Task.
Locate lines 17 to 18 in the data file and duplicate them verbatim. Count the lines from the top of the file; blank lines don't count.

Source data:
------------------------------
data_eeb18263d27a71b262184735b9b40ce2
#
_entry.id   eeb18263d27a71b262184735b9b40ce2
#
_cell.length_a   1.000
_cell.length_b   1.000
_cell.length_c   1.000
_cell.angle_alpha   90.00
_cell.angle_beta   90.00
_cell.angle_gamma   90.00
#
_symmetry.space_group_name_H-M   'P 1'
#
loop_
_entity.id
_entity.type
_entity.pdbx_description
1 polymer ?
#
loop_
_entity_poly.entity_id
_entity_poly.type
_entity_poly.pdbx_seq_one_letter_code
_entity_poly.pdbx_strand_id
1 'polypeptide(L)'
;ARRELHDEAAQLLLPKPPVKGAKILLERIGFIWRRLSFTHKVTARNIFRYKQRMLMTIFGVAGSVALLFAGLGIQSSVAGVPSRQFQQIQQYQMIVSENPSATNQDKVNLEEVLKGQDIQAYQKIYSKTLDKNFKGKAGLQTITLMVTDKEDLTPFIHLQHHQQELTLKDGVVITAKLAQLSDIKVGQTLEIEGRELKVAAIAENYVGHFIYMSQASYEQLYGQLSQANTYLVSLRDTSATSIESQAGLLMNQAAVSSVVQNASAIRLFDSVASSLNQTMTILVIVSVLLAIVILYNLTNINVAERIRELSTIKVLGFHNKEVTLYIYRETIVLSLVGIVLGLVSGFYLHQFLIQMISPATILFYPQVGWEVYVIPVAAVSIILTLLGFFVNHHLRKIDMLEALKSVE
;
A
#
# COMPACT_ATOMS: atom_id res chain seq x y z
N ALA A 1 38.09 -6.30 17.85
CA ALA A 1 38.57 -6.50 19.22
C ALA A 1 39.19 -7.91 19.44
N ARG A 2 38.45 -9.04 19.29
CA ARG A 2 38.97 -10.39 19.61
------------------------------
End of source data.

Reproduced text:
_entity.pdbx_description
1 polymer ?